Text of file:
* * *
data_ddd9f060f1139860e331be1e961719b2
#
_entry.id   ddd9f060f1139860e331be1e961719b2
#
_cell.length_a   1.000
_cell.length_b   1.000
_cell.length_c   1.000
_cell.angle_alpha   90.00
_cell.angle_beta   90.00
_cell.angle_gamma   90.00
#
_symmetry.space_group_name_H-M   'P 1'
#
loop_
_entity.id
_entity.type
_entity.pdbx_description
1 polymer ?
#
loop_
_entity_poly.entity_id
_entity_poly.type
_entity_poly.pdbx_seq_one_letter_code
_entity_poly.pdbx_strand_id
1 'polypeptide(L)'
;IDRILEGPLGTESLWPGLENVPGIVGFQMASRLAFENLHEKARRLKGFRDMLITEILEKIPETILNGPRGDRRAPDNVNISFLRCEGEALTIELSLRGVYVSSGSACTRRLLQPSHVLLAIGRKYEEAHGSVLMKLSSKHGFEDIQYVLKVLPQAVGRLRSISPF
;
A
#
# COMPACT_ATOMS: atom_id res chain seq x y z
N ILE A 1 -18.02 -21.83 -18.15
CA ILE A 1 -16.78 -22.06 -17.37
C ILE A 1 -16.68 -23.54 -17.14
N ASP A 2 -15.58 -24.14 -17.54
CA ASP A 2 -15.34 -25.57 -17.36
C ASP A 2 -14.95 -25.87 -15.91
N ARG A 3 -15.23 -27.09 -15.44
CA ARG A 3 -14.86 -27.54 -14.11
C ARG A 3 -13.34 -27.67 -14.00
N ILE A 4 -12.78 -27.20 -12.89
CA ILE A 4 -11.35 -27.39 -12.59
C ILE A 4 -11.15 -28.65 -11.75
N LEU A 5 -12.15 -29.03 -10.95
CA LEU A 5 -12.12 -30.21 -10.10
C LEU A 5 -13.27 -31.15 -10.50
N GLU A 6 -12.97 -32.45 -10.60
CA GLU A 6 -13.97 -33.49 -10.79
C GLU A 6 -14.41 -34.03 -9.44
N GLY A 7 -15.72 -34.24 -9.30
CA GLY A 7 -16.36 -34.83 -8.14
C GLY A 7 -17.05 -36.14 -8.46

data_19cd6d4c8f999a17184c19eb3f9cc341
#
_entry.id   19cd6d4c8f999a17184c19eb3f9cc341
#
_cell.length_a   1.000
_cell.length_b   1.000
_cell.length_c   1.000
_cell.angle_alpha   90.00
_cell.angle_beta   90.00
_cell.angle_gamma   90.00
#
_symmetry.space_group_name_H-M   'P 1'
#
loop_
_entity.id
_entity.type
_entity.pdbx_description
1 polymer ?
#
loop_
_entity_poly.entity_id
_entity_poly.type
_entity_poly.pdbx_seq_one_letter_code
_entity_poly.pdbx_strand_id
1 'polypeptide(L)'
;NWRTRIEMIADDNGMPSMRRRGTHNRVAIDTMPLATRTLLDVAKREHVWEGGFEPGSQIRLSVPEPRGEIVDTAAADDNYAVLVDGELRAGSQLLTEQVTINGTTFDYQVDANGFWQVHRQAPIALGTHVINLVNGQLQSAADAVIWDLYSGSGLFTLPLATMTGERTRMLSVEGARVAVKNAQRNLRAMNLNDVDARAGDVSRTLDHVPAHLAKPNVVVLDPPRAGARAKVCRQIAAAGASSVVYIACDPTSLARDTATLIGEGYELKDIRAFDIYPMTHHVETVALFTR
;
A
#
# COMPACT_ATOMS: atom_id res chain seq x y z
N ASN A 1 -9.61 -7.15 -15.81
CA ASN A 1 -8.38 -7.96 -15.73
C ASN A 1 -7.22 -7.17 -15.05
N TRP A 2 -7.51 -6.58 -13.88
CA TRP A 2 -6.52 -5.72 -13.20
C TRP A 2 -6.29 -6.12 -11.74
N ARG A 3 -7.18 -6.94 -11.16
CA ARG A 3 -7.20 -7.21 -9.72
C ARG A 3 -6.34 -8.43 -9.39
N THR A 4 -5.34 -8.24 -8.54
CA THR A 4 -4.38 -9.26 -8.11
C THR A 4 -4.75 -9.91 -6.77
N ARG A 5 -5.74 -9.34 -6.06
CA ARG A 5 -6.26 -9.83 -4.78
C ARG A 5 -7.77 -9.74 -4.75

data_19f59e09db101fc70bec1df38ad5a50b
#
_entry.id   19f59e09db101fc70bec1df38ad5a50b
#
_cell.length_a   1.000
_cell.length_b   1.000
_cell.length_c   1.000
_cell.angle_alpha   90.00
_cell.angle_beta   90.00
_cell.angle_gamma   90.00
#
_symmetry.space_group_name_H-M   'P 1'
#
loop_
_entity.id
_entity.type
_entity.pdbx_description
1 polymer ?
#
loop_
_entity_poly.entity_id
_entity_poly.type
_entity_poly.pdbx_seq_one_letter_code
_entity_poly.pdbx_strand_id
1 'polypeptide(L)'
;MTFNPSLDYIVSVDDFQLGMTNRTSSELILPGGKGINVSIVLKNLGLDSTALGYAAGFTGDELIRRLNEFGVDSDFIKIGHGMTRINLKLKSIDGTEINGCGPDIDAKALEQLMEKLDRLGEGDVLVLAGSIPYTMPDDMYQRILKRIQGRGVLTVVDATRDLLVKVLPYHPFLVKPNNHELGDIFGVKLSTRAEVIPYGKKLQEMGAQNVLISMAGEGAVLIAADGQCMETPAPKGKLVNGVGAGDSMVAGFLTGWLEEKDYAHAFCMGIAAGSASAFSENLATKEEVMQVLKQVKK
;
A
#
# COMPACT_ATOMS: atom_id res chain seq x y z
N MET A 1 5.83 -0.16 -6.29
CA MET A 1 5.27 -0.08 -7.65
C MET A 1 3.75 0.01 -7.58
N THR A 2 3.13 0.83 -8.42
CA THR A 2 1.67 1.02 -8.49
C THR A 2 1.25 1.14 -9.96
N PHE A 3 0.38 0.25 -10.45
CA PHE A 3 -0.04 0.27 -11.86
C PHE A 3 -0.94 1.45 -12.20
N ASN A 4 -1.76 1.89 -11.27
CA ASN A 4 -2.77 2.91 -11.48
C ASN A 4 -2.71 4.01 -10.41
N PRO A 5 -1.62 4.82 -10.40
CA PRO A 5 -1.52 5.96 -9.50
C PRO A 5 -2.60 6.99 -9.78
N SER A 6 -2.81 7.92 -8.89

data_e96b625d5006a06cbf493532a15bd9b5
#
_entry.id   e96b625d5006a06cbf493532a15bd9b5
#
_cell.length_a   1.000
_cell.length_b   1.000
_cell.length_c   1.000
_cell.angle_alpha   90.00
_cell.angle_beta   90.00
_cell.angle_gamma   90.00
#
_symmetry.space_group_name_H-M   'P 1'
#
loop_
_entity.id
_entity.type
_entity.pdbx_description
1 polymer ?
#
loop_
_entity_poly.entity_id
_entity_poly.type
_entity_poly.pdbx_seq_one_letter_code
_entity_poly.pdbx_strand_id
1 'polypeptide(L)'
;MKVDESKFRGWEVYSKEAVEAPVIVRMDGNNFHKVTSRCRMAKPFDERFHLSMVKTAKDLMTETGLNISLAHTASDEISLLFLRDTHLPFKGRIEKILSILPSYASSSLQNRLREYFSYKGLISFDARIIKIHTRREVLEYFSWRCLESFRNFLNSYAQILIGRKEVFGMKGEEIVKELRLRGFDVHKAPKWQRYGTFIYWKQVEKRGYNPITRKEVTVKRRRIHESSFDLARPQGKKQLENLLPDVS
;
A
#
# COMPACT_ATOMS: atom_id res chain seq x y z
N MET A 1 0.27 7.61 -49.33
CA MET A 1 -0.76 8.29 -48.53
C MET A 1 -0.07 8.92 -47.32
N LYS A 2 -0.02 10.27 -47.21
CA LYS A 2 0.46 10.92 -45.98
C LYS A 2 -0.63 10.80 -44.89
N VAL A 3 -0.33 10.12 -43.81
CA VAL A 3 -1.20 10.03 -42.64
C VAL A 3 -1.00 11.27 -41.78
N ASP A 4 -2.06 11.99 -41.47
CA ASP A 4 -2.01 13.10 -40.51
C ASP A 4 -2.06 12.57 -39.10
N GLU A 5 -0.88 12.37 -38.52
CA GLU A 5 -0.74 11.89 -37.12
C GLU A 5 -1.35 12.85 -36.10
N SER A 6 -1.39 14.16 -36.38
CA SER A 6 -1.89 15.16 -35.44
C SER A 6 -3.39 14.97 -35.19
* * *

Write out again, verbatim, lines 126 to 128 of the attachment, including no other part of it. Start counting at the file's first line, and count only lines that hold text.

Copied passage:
# COMPACT_ATOMS: atom_id res chain seq x y z
N MET A 1 5.83 -0.16 -6.29
CA MET A 1 5.27 -0.08 -7.65